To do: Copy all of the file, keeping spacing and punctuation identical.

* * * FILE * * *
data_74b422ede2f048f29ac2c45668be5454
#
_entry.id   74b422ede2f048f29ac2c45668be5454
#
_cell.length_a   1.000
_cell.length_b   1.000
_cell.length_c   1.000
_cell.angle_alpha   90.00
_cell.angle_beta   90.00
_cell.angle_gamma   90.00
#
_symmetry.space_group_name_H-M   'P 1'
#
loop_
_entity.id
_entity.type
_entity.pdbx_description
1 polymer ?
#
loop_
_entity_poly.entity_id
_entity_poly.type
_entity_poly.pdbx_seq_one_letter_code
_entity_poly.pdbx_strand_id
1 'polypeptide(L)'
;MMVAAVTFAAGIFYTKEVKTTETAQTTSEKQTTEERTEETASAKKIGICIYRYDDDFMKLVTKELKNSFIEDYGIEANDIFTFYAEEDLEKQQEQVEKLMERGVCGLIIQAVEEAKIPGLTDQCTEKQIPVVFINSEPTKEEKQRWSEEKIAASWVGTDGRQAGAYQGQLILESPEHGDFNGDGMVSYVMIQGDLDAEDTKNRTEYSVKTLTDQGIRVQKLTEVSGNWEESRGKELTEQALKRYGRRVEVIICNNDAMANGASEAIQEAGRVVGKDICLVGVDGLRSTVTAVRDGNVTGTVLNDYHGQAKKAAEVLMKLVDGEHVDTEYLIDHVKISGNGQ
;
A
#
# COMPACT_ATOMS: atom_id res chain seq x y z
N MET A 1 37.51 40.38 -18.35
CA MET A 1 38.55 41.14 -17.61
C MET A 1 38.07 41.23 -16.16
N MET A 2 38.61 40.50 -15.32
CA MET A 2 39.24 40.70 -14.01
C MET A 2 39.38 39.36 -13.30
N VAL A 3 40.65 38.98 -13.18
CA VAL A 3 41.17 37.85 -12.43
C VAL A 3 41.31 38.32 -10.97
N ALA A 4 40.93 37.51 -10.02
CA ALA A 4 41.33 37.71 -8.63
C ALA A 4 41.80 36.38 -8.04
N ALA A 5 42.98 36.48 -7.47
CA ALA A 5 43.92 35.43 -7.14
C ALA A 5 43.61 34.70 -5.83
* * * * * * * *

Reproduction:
data_74b422ede2f048f29ac2c45668be5454
#
_entry.id   74b422ede2f048f29ac2c45668be5454
#
_cell.length_a   1.000
_cell.length_b   1.000
_cell.length_c   1.000
_cell.angle_alpha   90.00
_cell.angle_beta   90.00
_cell.angle_gamma   90.00
#
_symmetry.space_group_name_H-M   'P 1'
#
loop_
_entity.id
_entity.type
_entity.pdbx_description
1 polymer ?
#
loop_
_entity_poly.entity_id
_entity_poly.type
_entity_poly.pdbx_seq_one_letter_code
_entity_poly.pdbx_strand_id
1 'polypeptide(L)'
;MMVAAVTFAAGIFYTKEVKTTETAQTTSEKQTTEERTEETASAKKIGICIYRYDDDFMKLVTKELKNSFIEDYGIEANDIFTFYAEEDLEKQQEQVEKLMERGVCGLIIQAVEEAKIPGLTDQCTEKQIPVVFINSEPTKEEKQRWSEEKIAASWVGTDGRQAGAYQGQLILESPEHGDFNGDGMVSYVMIQGDLDAEDTKNRTEYSVKTLTDQGIRVQKLTEVSGNWEESRGKELTEQALKRYGRRVEVIICNNDAMANGASEAIQEAGRVVGKDICLVGVDGLRSTVTAVRDGNVTGTVLNDYHGQAKKAAEVLMKLVDGEHVDTEYLIDHVKISGNGQ
;
A
#
# COMPACT_ATOMS: atom_id res chain seq x y z
N MET A 1 37.51 40.38 -18.35
CA MET A 1 38.55 41.14 -17.61
C MET A 1 38.07 41.23 -16.16
N MET A 2 38.61 40.50 -15.32
CA MET A 2 39.24 40.70 -14.01
C MET A 2 39.38 39.36 -13.30
N VAL A 3 40.65 38.98 -13.18
CA VAL A 3 41.17 37.85 -12.43
C VAL A 3 41.31 38.32 -10.97
N ALA A 4 40.93 37.51 -10.02
CA ALA A 4 41.33 37.71 -8.63
C ALA A 4 41.80 36.38 -8.04
N ALA A 5 42.98 36.48 -7.47
CA ALA A 5 43.92 35.43 -7.14
C ALA A 5 43.61 34.70 -5.83